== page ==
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I need some help please...


Coke man
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I've made the following knives in the last few days. You may have seen some of these knives, as many of you have helped me make them by offering up suggestions.

 

There is a craft show in a few days that I'm getting ready for.

 

What should I charge? The craft show is in Boulder Colorado where the average house sells for almost 3 quarters of a million dollars. I'm not greedy, I just want an honest opinion so I don't get ripped off. I'm hoping to use any money earned to buy a belt sander so I can get serious about making knives.

 

To give you some background, I do blacksmithing as a hobby. I've made about 20 knives now and these are by far the best of the litter, most of the rest are in a humble pile, bent, cracked and rusting. These are made from a combination of steels all using a differential quench except for the bottom one. I'm obviously a no-name knife builder without a makers mark.

 

Top knife 4340 - hand forged hunting knife with scrimshaw on butt plate oil hardened

Skinning knife made from 1/4" precision ground 1095 oil hardened

skinning knife hand forged w1 with hammon water quenched

Bottom knife -hand forged Patch knife 4340 oil hardened

 

 

decemberknives1.jpg

 

Regards

Loyd Shindelbower

Loveland Colorado Usa

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Hi Loyd,

 

As a hard rule, you must know several things:

 

Cost of materials for a given knife

Cost of consumables for a given knife &

Time spent making a given knife

 

As a general rule, add enough on top to be able to get better/bigger materials for the next, upgrade or use more consumables for the next & spend more time on the next.

 

A bit vague, I know, but I used these rules for a number of years as a hobby maker

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This is a tough one for all of us. It's hard to slap your stuff down on a table, put a price on it, and then look someone in the eye and say "Yep, that's my price".

 

Compare your work with other makers at the show (in a craft fair it may be that there aren't any), and check their pricing, think about who your market is. Are you trying to make a living doing this, or would you be happy to make your table fee back?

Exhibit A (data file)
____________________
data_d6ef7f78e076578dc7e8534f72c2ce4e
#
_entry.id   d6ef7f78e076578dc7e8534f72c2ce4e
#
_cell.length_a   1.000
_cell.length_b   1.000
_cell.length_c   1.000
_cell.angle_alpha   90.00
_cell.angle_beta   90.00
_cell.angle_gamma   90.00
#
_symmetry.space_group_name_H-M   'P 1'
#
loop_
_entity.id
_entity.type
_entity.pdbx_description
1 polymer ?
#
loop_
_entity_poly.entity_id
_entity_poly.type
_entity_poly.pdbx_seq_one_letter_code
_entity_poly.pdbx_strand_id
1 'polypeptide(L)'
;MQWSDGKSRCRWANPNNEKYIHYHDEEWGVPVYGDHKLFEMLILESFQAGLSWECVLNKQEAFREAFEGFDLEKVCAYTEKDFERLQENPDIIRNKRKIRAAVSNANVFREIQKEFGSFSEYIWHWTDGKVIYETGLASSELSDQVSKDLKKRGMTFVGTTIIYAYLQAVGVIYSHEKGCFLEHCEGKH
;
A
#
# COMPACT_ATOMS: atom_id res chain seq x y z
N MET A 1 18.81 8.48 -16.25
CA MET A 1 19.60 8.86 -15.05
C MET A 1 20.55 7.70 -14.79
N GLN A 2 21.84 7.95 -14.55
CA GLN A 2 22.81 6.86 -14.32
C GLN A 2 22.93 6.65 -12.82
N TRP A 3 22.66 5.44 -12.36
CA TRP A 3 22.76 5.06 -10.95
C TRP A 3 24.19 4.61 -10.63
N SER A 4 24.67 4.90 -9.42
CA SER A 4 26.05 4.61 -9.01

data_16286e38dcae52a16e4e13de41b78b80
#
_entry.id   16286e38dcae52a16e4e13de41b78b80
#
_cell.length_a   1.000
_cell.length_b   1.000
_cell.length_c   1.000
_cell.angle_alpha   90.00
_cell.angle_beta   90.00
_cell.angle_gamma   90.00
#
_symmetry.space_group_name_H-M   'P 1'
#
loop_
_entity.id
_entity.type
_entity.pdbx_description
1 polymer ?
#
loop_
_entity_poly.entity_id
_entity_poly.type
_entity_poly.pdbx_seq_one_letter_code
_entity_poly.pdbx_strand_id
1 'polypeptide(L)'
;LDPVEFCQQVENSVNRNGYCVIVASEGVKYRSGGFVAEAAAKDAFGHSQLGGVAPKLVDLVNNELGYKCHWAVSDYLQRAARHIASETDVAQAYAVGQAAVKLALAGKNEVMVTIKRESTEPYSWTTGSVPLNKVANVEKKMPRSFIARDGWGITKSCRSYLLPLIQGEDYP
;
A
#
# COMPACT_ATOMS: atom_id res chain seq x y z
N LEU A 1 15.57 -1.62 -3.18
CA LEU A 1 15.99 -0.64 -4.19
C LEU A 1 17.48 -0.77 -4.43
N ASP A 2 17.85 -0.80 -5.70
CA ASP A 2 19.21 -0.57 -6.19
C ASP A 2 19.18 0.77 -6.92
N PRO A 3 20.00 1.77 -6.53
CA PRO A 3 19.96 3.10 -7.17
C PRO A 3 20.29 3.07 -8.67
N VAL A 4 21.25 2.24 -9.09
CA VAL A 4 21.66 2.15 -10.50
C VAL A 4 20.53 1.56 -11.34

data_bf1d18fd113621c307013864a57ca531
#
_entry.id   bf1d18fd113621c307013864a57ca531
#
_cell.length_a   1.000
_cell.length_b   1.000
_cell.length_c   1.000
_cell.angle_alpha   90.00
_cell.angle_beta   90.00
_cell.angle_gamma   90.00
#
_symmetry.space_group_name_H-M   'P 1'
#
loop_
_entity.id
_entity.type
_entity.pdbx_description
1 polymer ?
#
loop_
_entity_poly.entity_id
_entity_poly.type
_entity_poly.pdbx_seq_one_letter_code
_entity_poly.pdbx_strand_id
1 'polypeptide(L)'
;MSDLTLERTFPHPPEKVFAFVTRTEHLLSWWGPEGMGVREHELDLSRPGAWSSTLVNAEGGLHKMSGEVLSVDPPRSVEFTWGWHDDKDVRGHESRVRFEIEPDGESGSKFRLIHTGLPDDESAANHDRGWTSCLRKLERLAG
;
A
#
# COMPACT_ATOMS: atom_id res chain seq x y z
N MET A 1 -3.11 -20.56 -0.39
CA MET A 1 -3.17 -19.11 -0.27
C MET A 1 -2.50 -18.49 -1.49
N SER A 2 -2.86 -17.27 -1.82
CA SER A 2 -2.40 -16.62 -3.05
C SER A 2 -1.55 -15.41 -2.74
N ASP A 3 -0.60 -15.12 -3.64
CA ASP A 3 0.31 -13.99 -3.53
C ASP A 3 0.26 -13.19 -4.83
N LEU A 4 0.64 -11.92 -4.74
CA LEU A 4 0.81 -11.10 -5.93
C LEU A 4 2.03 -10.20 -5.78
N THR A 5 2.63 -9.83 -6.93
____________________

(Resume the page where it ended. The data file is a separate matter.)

A couple of other pieces of advice, if I may. Resist telling each customer about all the places you screwed up on that knife. Resist cutting your prices just to make a sale. Listen to everyone, be friendly. It helps to have backup at the table. Don't be afraid to donate a piece to the show raffle (most of them have them and it make you look good).

 

I did pretty well at a show last Spring, paid for my table, bought a couple of books, then blew everything on a slab of burl the size of a table top :rolleyes: .

 

Good luck

 

Geoff

"The worst day smithing is better than the best day working for someone else."

 

I said that.

 

If a thing is worth doing, it is worth doing badly.

- - -G. K. Chesterton

 

So, just for the record: the fact that it does work still should not be taken as definitive proof that you are not crazy.

 

Grant Sarver

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This is a tough one for all of us. It's hard to slap your stuff down on a table, put a price on it, and then look someone in the eye and say "Yep, that's my price".

 

Compare your work with other makers at the show (in a craft fair it may be that there aren't any), and check their pricing, think about who your market is. Are you trying to make a living doing this, or would you be happy to make your table fee back?

 

A couple of other pieces of advice, if I may. Resist telling each customer about all the places you screwed up on that knife. Resist cutting your prices just to make a sale. Listen to everyone, be friendly. It helps to have backup at the table. Don't be afraid to donate a piece to the show raffle (most of them have them and it makes you look good).

 

I did pretty well at a show last Spring, paid for my table, bought a couple of books, then blew everything on a slab of burl the size of a table top :rolleyes: .

 

Good luck

 

Geoff

Edited by Geoff Keyes

"The worst day smithing is better than the best day working for someone else."

 

I said that.

 

If a thing is worth doing, it is worth doing badly.

- - -G. K. Chesterton

 

So, just for the record: the fact that it does work still should not be taken as definitive proof that you are not crazy.

 

Grant Sarver

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This is a tough one for all of us. It's hard to slap your stuff down on a table, put a price on it, and then look someone in the eye and say "Yep, that's my price".

 

Compare your work with other makers at the show (in a craft fair it may be that there aren't any), and check their pricing, think about who your market is. Are you trying to make a living doing this, or would you be happy to make your table fee back?